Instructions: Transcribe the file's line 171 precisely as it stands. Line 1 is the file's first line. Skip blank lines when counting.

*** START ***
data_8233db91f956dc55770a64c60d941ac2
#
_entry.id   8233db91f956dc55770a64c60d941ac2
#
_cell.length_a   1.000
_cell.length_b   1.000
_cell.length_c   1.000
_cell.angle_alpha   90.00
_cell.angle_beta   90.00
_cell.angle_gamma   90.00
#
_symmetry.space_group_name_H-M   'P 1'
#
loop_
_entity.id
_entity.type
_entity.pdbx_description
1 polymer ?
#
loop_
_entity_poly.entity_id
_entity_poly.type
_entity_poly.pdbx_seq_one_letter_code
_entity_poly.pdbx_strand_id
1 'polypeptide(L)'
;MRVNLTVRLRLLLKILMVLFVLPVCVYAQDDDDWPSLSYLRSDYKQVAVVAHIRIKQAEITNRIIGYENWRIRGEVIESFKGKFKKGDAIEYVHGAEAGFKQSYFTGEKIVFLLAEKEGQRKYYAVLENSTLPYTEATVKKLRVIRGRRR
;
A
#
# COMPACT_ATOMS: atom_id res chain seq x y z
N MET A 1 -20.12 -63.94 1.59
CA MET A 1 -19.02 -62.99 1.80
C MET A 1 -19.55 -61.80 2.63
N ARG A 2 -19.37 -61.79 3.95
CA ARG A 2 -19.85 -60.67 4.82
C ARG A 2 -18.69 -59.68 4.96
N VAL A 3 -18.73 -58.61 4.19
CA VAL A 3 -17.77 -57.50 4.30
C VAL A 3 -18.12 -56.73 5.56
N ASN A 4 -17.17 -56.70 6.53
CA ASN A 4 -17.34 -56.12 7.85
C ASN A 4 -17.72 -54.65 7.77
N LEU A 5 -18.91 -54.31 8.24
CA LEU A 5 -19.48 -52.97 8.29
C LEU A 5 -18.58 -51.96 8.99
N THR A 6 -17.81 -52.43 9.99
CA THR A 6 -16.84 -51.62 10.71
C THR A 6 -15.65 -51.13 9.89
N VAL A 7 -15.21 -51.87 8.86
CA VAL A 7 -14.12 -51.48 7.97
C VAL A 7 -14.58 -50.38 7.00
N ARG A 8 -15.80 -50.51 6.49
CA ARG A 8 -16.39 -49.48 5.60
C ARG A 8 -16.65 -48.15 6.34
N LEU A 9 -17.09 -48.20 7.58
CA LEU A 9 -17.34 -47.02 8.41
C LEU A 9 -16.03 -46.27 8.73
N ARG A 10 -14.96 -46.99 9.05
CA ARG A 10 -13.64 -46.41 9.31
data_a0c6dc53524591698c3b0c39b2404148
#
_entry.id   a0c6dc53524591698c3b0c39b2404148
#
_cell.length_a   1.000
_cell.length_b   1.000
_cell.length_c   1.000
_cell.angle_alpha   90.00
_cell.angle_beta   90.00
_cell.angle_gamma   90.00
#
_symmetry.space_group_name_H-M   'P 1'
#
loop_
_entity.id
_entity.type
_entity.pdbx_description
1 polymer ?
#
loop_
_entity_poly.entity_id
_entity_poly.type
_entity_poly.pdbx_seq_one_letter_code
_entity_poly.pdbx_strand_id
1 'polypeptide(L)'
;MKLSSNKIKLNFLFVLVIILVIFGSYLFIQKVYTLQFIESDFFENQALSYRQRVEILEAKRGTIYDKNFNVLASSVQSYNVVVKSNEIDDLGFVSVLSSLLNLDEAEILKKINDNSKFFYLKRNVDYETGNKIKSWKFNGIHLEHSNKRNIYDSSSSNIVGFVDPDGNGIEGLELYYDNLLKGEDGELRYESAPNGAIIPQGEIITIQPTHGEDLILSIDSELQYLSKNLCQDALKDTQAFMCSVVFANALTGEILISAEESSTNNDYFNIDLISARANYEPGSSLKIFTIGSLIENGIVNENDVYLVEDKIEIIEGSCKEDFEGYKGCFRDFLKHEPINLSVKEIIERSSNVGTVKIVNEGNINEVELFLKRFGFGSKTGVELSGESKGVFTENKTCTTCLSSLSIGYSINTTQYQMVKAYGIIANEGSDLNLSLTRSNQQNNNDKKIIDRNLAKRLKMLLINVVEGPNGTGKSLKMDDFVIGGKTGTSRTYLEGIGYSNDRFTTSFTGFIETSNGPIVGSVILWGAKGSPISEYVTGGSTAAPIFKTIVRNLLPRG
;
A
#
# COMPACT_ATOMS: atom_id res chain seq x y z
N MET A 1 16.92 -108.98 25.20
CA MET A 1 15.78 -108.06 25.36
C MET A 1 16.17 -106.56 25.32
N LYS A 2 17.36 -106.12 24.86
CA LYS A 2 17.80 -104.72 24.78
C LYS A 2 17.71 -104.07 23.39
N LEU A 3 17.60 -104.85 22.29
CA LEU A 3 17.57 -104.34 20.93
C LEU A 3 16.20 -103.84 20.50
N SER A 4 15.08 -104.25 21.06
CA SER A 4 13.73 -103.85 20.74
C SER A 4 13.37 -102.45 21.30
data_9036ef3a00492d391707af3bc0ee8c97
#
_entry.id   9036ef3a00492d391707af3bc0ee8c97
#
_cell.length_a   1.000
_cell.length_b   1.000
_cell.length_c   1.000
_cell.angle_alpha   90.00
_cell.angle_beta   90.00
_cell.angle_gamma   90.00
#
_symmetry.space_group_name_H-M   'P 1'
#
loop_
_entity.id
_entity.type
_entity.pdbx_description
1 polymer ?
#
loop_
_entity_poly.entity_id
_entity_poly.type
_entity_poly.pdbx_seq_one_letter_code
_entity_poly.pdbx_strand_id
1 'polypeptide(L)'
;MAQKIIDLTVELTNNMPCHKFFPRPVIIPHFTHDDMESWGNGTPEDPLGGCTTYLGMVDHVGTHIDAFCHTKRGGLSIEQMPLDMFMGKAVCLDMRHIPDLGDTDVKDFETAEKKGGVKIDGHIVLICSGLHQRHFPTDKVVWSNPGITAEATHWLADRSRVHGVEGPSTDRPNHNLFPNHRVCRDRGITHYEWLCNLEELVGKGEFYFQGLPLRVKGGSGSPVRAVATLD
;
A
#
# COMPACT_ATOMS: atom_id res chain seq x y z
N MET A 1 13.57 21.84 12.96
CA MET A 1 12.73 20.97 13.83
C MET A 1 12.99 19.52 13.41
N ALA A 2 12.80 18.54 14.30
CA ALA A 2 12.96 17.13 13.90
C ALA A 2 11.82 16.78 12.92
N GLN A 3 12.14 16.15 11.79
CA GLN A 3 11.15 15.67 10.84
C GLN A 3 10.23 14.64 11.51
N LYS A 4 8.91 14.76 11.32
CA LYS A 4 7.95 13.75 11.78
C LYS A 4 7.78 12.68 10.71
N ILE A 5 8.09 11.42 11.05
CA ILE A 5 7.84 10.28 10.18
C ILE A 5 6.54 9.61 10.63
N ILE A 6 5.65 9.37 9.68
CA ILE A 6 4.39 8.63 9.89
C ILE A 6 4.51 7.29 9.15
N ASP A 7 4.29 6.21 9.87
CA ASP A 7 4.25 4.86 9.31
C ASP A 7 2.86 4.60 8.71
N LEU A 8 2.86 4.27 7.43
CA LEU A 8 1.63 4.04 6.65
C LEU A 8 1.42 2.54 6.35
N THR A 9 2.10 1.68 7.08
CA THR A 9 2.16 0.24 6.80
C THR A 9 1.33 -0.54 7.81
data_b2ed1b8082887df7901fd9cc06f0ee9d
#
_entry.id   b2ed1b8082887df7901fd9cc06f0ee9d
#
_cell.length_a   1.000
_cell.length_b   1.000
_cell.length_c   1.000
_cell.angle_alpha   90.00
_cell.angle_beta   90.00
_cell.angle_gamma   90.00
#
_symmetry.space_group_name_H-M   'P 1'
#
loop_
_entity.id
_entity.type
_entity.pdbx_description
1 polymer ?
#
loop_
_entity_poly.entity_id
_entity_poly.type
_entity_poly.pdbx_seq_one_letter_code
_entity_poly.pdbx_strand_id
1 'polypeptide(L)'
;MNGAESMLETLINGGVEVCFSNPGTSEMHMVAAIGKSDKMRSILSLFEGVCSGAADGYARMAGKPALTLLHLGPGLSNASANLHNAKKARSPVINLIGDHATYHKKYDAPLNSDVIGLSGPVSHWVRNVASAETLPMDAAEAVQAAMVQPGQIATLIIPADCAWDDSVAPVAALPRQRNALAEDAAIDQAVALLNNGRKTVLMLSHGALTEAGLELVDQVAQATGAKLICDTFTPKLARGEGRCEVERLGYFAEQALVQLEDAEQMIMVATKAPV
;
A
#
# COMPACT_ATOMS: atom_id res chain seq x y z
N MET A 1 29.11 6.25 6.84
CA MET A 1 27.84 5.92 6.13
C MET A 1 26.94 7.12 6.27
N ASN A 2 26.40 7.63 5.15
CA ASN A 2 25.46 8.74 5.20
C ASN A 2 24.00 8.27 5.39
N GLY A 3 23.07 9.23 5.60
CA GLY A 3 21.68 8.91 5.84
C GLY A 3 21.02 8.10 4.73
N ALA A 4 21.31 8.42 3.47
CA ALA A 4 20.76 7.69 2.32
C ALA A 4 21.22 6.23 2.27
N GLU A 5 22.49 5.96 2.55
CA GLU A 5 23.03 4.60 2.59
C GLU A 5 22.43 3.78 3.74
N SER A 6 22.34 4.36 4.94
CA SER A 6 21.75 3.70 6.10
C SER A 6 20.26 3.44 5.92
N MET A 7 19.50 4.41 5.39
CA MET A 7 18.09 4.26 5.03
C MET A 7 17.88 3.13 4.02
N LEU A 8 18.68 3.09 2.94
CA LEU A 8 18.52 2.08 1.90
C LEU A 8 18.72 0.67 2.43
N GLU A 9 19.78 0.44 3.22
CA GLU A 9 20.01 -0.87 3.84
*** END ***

#